Tag Archives: lucky coin

Good Luck Coin

AW is a 19 year old college student. She is an undergraduate computer science major and is from Los Angeles County. She is Chinese American and has lived in LA all of her life.

Context: AW is a good friend of mine, so we sat down after dinner to discuss folklore she picked up across her life. She picked this practice up from her parents.

Transcript:

Collector: You have a thing with coins right?

AW: Ah yes!

Collector: Tell me about it.

AW: Coins, not just pennies, can bring good luck. But only if it is turned on heads. So if I am walking down the street and spot, let’s say, a dime or something. I will only pick it up if it’s on heads. Then it is good luck.

Also if I drop a coin in you guys’ apartment then I leave it there for good luck haha.

Collector: I picked up on that. Whenever we see a coin on the ground we just leave it.

AW: Yes for good fortune!

Thoughts/Analysis: This is a great twist on the typical finding a penny for good luck belief. I had never heard of leaving coins for good luck, only picking them up. I think this shows that both taking and giving money is necessary for good fortune. It might even mean that you cannot take and take without giving. Coins in general being used in this belief rather than just pennies might make someone believe they have more good luck because other coins are more valuable and you are likely to see them more.

For a variation of the lucky coin, see:

Brianna, and Brianna. “Find a Penny, Pick It Up and All Day You’Ll Have Good Luck.” USC Digital Folklore Archives, May 15, 2021. http://folklore.usc.edu/find-a-penny-pick-it-up-and-all-day-youll-have-good-luck/.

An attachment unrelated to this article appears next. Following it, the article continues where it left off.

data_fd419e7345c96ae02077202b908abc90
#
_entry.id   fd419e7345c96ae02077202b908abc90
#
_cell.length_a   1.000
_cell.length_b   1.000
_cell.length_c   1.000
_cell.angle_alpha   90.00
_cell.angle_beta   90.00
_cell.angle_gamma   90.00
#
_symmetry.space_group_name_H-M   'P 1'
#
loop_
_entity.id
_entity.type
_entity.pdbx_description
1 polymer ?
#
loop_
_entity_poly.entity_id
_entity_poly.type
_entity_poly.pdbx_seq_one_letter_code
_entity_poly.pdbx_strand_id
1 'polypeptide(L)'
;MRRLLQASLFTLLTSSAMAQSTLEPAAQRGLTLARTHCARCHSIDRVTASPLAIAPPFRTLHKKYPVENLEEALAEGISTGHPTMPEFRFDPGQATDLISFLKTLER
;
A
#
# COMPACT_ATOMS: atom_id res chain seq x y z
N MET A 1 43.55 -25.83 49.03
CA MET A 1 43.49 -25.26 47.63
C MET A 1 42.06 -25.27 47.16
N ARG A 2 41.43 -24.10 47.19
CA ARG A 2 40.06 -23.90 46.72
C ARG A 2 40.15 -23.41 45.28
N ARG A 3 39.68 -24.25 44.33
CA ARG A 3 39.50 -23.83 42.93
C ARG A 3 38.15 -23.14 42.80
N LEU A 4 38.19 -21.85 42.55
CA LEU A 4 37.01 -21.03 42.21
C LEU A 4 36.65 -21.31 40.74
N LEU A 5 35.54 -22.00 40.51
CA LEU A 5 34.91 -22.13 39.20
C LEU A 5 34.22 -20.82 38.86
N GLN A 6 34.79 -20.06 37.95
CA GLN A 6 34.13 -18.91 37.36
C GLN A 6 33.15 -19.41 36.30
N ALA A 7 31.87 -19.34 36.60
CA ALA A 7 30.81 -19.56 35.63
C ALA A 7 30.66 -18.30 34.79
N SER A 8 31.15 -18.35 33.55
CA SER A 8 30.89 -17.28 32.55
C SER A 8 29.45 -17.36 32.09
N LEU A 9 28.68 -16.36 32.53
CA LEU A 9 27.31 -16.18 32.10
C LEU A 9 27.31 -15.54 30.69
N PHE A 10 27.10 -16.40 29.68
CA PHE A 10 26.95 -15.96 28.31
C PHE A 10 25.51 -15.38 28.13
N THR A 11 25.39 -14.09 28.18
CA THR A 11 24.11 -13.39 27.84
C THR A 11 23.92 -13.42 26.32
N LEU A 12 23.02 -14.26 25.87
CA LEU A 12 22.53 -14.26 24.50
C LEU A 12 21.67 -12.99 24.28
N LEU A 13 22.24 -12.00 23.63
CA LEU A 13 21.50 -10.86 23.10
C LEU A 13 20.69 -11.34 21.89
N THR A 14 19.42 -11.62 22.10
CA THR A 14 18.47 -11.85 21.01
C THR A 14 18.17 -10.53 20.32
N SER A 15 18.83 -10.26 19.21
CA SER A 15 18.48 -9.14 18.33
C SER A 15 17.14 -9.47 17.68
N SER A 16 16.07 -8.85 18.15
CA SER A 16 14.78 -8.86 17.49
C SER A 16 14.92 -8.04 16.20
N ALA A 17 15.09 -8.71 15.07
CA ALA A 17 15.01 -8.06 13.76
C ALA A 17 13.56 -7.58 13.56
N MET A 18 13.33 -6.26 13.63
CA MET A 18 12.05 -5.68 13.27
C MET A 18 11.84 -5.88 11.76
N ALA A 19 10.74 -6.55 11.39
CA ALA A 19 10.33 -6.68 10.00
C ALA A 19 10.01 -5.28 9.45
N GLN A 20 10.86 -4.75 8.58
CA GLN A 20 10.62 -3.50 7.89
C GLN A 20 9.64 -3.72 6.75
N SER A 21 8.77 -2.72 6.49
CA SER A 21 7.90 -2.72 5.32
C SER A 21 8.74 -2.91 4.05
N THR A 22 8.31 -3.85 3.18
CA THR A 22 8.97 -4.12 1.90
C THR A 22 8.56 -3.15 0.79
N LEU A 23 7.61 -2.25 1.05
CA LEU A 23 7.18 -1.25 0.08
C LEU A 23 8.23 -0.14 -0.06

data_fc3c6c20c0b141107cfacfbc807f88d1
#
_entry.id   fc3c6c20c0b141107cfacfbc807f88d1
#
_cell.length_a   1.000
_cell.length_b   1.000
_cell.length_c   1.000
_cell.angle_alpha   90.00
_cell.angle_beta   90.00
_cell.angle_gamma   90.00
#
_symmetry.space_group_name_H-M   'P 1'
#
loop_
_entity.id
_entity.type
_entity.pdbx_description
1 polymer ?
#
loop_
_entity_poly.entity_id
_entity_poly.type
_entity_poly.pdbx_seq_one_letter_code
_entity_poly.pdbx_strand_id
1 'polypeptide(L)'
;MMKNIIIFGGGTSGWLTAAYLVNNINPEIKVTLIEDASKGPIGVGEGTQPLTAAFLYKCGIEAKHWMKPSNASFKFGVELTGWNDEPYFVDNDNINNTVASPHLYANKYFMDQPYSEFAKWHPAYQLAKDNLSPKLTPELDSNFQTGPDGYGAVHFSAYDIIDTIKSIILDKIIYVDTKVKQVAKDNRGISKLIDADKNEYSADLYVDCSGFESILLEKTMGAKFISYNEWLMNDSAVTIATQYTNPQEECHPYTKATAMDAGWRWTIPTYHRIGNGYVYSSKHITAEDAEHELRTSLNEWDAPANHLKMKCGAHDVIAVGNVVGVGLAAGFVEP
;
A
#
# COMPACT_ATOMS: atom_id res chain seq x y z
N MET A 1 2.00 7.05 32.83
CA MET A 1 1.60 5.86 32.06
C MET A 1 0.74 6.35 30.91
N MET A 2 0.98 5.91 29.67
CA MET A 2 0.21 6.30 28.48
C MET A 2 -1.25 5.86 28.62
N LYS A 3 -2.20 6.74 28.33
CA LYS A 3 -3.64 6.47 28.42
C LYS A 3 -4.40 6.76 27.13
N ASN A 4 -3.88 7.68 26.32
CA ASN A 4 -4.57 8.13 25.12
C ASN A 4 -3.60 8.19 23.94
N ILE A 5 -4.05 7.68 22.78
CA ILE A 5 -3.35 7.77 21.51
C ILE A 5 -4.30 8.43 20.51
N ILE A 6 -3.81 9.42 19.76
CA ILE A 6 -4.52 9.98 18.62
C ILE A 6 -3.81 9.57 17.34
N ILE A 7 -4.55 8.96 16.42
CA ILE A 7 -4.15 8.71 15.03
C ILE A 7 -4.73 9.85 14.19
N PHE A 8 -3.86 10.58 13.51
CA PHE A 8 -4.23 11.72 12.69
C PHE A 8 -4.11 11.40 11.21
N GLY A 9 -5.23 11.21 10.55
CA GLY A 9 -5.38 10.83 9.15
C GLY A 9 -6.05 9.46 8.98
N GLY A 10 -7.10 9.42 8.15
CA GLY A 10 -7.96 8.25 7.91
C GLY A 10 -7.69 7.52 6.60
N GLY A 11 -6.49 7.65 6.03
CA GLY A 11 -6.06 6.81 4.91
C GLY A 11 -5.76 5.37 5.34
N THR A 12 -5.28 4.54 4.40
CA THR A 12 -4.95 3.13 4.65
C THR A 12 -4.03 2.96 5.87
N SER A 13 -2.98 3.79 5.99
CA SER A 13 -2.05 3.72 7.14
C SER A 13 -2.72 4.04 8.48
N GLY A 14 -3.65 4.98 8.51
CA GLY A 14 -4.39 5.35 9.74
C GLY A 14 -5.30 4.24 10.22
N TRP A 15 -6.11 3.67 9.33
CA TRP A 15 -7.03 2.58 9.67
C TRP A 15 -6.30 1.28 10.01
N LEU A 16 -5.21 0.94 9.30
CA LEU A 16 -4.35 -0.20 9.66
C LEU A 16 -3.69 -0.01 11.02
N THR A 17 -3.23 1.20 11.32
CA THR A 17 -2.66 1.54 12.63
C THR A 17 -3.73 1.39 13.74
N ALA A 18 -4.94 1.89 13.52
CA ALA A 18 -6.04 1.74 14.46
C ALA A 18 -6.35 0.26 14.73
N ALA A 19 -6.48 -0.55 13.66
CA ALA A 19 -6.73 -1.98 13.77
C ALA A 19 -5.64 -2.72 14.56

Armenian Foodway – Kyomba

(Some parts of this conversation took place in Armenian and have been translated to English)

Main Piece

Informant: Have you ever heard of Kyomba?

Me: I have yeah my family does it. But I noticed that not many Armenians make it here [in America].

Informant: Yes, I have noticed that too. That’s not good.  

Me: How did you do it in Armenia? Maybe it’s different than how my family does it here.

Lili: Well, every year on January fourth… or was it the fifth… no, sorry, it was the fourth. January fourth. My mom and I bake the Kyomba. It is a pastry filled with ground walnuts and sugar. And in the dough, we hide a 1-dram coin [dram is Armenian currency]. We bake the Kyomba, then we slice it into equal pieces. One for each family member. Whoever gets the coin had good luck for the rest of the year.

Me: Yeah, we do it that way too. But we would also cut a slice for the house. So the house we lived in would also get a piece. Also my grandma and I hid a quarter in the dough because we didn’t have any dram.

Lili: I guess it does the same thing. I’m glad at least somebody makes Kyomba here [in America] too! I didn’t think you would. The best part about this, I think, is just making it. To be honest, it tastes good, but making it is so fun that I don’t really care about the taste.

Context

Kyomba is made every year on January fourth. It is a casual event to bring the family together. The rules governing the Kyomba-making process are not strictly enforced. My informant learned of this tradition from her mother. Kyomba is usually not performed when there was a recent loss of a relative or family member.

Background

During the conversation, my informant revealed that she learned this tradition from her mother. She is fond of this tradition as it results in her spending time with her mother.

My Thoughts

Hearing my informant talk about this tradition and witnessing her excitement when she was explaining it made me realize that many people perform this tradition because it brings the family together. This recipe is many, many centuries old and uses ingredients that would have been relatively cheap and easy to come by. Therefore, my informant and I can conclude that this was a tradition practiced by the lower class. The purpose of the Kyomba tradition is not to bestow a year of luck upon the one who finds the coin, but to bring the family together for the entire year to observe the good (or bad) luck of the winner.